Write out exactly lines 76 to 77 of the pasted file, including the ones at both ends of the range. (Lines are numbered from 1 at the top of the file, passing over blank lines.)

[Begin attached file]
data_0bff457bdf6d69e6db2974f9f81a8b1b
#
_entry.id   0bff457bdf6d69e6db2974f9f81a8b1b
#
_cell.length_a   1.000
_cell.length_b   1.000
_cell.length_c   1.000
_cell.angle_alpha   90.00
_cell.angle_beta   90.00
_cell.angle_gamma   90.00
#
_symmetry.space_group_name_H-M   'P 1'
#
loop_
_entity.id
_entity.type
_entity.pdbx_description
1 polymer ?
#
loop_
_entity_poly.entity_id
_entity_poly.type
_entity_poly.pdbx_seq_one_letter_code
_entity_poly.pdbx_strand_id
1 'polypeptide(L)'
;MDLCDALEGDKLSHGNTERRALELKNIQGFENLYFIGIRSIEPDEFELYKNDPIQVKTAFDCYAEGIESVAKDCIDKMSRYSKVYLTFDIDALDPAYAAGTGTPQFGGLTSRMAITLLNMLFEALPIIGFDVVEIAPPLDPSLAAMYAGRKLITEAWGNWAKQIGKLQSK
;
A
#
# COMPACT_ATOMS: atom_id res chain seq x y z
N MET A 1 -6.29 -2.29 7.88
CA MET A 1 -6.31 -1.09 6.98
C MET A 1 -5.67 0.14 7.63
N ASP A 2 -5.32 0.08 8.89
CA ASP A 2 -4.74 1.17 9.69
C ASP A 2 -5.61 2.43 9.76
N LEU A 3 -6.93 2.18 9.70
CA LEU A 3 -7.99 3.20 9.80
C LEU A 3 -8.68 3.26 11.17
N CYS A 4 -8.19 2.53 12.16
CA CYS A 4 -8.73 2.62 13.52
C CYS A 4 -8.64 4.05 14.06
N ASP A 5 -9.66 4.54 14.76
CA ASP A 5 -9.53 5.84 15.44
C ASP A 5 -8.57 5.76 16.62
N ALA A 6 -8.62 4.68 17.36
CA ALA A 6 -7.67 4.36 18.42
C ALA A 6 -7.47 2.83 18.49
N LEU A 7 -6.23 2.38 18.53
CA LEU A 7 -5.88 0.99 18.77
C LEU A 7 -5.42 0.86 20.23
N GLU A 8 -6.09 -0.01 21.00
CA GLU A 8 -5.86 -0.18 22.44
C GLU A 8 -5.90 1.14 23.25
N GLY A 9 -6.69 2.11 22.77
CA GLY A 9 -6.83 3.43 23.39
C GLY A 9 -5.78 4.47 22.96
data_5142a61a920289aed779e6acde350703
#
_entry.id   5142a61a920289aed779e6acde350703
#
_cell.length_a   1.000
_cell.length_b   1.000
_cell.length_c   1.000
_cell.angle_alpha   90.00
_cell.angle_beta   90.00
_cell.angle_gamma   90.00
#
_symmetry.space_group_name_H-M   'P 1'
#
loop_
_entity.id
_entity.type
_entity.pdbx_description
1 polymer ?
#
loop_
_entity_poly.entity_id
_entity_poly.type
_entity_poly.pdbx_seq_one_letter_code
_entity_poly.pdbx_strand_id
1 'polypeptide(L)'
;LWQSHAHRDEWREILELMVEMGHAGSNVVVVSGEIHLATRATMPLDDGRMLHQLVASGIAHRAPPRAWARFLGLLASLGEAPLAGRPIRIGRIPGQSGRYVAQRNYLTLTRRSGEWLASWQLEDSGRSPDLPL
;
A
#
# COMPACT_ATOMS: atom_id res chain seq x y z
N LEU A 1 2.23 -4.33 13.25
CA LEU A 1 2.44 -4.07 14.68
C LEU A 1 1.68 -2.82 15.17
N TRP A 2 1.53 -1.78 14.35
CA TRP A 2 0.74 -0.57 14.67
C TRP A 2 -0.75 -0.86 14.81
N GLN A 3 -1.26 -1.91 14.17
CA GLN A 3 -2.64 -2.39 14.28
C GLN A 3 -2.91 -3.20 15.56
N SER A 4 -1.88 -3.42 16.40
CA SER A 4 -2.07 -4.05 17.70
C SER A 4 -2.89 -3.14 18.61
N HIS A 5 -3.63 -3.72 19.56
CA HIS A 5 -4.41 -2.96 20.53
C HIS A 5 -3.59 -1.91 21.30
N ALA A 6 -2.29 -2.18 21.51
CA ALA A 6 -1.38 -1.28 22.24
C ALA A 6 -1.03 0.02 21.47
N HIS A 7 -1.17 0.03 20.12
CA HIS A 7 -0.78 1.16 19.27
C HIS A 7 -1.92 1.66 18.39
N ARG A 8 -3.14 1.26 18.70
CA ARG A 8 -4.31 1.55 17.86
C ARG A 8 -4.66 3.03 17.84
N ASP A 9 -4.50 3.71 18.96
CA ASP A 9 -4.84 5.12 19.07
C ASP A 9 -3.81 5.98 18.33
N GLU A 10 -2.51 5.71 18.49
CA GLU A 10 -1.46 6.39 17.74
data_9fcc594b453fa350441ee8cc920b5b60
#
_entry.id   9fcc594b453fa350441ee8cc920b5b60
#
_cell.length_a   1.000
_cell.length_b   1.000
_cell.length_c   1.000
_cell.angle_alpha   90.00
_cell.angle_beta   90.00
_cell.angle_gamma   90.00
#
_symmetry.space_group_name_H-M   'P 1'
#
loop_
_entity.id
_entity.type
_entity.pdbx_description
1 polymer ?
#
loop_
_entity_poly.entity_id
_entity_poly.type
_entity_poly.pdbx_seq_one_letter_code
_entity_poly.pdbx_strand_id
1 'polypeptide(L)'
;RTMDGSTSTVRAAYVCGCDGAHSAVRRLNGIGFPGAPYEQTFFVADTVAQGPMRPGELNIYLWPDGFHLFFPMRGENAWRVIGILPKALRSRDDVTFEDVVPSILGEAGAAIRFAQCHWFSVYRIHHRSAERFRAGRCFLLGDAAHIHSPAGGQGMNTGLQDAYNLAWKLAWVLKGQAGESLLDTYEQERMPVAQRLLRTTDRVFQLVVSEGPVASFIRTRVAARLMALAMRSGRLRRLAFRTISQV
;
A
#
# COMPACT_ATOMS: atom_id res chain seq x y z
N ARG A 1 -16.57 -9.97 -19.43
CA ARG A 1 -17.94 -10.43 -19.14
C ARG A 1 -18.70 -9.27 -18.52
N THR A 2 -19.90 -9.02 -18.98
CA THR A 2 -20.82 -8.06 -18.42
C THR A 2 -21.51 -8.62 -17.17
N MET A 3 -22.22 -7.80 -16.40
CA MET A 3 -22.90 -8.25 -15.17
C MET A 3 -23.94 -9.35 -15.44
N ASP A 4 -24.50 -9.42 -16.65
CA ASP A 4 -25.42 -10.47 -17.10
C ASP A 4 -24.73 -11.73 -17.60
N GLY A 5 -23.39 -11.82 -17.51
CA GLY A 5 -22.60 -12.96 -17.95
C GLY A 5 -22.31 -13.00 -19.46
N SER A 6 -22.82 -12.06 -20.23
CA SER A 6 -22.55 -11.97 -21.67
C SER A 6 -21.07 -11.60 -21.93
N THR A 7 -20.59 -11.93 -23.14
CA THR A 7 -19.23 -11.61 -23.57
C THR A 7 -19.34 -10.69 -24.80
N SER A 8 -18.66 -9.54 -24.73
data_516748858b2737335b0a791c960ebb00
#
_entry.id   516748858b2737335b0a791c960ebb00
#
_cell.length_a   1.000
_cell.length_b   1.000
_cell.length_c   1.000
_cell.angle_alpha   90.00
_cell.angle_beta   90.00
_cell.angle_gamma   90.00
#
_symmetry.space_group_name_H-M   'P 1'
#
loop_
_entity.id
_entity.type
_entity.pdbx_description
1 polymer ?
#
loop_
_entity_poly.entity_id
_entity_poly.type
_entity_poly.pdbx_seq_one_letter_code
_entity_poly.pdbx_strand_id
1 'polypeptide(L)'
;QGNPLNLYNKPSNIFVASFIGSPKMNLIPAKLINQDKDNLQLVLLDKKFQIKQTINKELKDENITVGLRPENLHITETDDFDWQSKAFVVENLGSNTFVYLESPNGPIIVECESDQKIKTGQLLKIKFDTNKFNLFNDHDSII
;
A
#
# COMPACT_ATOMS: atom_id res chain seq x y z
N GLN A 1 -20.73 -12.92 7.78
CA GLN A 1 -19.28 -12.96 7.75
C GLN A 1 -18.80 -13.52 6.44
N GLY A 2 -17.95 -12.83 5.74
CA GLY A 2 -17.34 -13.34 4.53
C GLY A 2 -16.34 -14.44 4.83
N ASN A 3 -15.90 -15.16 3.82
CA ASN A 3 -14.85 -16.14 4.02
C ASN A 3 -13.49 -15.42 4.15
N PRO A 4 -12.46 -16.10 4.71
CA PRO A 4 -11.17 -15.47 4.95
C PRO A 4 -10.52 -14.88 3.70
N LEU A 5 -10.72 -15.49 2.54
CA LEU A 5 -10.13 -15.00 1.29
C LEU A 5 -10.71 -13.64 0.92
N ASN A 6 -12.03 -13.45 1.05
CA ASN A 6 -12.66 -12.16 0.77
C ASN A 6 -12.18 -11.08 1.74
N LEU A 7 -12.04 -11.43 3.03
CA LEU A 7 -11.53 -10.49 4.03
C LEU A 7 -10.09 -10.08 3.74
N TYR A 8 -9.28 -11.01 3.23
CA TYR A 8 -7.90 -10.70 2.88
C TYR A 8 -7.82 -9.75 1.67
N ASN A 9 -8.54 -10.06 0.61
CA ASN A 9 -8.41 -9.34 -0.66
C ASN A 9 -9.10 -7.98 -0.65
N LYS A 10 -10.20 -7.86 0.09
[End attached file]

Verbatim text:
#
loop_